Yessiree, Toni, we are now dealing with a whole new battle. There is a clear dividing line developing in our community as to which way we will choose to deal with our child’s diagnosis. Admittedly, when I heard you signed on with Autism Speaks I was deflated for you. Immediately I pictured you would choose the path of least resistance since AS seems to support that perspective…at least outwardly.

But then Suzanne Wright helped to guide you to the answers that made a difference. She inspired hope that got you going. This is in sharp contrast (it seems) to what many of us in the autism community think of AS. They tend to be the fly in the ointment for any real conversation on what treatments and therapies are working with our kids. Glad to know that at least behind the scenes things may be a bit different.

So congratulations to you and Diezel. I know that you will never take this gift of your son’s health for granted. I also know you will dust off the criticism and forge a path of hope for others. Beyond that, I know you will look at your son with pride as he continues to amaze you and others.

Oh, and that time you have to ground him for being a “stupid teenager” I know you will celebrate, and we’ll be celebrating along with you.

Cheers, warrior mother.

Mary Romaniec

4 thoughts on “Dear Toni Braxton:

  1. I applaud every parent who has recovered their child from autism. I might have been able to do the same had not the majority of alternative methods been so expensive and not covered by insurance.

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  2. “We are relegated to being parents in denial instead of warrior parents who chose to do the work.” I appreciate this piece and am in full agreement. But, there are spots where the wording might need some tweaking. It’s not always about parents “choosing the path of least resistance” or not choosing to do the work for their kid(s) with autism. For some, as mentioned by susanfordkeller above, it’s a financial issue. For others, it might be because the sort of time and effort it does take to work through to the ultimate healing is not possible given the family dynamic: other kids, single parents, limited access to resources, general overwhelm by life. We must never demonize parents who have sought treatment and cure for their autistic kids. Amen to that! Neither must we shame parents who just aren’t able to do it.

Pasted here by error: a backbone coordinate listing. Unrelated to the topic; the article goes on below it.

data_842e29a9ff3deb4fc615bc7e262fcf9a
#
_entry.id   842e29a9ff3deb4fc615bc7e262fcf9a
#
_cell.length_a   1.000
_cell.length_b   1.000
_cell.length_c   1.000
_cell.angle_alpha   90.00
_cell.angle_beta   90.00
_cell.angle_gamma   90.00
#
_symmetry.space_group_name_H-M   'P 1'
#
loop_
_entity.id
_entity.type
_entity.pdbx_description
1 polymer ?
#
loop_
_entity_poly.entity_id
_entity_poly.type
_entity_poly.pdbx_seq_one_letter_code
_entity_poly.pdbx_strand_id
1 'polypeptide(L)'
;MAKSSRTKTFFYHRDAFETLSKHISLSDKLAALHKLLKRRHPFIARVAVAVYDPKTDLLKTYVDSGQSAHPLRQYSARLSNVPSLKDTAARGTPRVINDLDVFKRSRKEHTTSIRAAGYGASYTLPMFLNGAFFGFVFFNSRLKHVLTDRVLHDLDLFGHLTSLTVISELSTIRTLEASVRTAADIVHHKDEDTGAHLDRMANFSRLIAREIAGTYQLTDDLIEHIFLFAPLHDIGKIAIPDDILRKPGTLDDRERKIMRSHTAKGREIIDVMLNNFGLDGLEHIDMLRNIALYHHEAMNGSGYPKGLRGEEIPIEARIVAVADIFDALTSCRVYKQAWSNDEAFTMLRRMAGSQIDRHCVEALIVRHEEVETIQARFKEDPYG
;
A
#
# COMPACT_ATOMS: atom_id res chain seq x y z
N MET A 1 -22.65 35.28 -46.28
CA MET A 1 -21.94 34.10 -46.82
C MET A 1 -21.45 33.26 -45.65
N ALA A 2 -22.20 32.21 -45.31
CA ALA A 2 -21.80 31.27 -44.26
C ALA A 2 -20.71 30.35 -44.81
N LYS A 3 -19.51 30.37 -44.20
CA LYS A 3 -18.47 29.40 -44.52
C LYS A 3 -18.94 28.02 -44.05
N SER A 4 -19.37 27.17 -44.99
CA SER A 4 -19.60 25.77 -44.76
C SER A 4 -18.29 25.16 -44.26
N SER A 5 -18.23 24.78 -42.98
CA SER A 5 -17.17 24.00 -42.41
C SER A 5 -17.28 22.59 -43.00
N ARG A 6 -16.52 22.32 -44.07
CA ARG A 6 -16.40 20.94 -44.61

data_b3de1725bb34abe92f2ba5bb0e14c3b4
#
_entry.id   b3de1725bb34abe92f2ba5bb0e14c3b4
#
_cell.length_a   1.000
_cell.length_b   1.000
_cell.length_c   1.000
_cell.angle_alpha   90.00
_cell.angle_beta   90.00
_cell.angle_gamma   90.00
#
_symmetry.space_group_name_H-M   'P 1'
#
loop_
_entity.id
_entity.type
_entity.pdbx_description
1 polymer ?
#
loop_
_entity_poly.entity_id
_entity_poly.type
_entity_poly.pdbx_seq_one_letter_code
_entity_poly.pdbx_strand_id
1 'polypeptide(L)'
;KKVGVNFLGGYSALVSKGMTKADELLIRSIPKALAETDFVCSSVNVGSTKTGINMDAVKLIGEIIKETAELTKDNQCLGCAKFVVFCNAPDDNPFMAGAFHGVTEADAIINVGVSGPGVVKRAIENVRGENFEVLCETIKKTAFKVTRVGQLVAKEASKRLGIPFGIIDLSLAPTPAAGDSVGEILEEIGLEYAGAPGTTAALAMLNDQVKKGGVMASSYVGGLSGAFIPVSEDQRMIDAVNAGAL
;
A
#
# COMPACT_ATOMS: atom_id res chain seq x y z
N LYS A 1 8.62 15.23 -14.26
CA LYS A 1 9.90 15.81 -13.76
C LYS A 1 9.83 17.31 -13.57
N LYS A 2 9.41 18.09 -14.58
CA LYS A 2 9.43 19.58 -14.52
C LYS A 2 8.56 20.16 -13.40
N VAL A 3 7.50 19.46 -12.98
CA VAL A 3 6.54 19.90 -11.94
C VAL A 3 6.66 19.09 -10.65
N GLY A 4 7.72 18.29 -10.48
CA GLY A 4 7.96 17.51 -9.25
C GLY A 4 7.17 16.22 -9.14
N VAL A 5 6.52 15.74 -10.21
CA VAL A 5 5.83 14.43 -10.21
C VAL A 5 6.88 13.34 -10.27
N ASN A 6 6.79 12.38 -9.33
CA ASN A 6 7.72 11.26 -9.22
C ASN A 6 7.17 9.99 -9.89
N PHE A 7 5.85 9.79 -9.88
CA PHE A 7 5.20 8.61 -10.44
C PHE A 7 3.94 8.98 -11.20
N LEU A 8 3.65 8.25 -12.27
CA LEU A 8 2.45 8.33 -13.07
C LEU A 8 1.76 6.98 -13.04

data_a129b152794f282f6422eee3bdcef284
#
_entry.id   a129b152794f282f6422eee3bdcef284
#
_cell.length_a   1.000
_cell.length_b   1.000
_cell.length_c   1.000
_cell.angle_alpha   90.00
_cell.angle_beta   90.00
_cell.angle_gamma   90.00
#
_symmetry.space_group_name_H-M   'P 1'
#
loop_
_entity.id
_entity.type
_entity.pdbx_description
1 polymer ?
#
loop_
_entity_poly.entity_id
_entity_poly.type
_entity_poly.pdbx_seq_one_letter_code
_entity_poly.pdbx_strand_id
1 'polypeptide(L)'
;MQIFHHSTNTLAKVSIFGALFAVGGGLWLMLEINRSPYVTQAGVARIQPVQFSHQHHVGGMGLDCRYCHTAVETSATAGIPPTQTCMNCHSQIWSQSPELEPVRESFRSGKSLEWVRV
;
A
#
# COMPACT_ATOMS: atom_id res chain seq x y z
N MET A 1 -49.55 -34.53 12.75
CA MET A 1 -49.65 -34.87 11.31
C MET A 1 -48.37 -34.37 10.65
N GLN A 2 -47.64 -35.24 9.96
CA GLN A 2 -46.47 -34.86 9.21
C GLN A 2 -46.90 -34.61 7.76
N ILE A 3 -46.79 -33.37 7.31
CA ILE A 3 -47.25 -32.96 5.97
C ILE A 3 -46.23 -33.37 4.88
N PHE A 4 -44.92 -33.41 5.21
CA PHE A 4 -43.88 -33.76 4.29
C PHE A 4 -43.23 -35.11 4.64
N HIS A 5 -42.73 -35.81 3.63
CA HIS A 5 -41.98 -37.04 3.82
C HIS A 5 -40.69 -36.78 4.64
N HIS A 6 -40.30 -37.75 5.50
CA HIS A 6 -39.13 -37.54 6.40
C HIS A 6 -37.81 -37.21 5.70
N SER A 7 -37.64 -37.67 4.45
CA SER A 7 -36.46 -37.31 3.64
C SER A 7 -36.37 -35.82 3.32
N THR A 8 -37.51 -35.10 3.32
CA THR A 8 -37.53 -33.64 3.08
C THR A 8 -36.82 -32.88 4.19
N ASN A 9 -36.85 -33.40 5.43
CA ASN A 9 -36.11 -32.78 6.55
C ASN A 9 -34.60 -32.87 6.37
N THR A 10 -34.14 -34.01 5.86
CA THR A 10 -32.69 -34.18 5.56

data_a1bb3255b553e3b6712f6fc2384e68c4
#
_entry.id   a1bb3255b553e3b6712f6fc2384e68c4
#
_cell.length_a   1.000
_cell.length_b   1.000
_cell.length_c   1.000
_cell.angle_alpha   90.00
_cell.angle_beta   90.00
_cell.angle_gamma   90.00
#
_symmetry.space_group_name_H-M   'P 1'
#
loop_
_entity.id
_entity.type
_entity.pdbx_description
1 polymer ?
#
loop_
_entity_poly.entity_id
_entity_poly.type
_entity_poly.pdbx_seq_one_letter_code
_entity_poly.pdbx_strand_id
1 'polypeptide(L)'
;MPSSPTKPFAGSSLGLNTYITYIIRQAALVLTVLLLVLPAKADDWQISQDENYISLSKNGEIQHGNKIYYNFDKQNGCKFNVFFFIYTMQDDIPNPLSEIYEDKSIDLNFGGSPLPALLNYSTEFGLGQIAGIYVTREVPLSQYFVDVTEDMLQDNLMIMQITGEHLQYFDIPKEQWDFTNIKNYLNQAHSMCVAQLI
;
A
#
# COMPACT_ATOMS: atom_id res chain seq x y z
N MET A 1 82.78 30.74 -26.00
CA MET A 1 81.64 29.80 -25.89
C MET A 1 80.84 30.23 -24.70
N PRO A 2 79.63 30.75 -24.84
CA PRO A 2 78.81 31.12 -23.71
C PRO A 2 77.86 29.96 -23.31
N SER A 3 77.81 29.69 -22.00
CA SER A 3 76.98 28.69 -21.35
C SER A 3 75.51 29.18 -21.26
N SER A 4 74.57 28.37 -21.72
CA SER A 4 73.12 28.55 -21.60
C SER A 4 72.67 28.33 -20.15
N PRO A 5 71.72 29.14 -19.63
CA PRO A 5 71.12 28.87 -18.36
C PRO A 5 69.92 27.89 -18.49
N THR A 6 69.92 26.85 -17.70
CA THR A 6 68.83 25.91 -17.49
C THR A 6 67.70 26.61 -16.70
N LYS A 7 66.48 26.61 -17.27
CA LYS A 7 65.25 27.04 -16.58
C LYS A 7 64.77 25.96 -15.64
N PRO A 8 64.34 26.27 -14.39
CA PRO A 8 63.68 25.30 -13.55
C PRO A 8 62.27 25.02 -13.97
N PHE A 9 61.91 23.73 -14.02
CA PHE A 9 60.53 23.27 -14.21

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  3. This is awesome! Our 5 year old was diagnosed with autism and developmental delay disorder by 2 family members, a psychiatrist and speech therapist. We no insurance we made it a priority and got to work. She gets adjusted 3 days per week, eats absolutely no crap carbs and has fully recovered according to three different specialists. You can heal from this brain insult! We don’t vax, no meds and know how to take care of our bodies. Moms body was toxic though and that is what messed with our daughter. We are grateful for those who are fighting for these kids.


  4. Thank your for sharing your story of support and hope. This story is in some small way, like many others. My unvaccinated son was diagnosed with asthma at age two. We were prescribed puffers, which I rejected once I learned how dangerous they would be to his long-term health. We set off on a journey and found permanent relief with homeopathic medicine. When I tell people that my son (now 24) was cured of asthma, they say “0h yeah, I had asthma too, but I outgrew it”. NO, there is a difference. So difficult to explain and not worth the effort. So we carry on.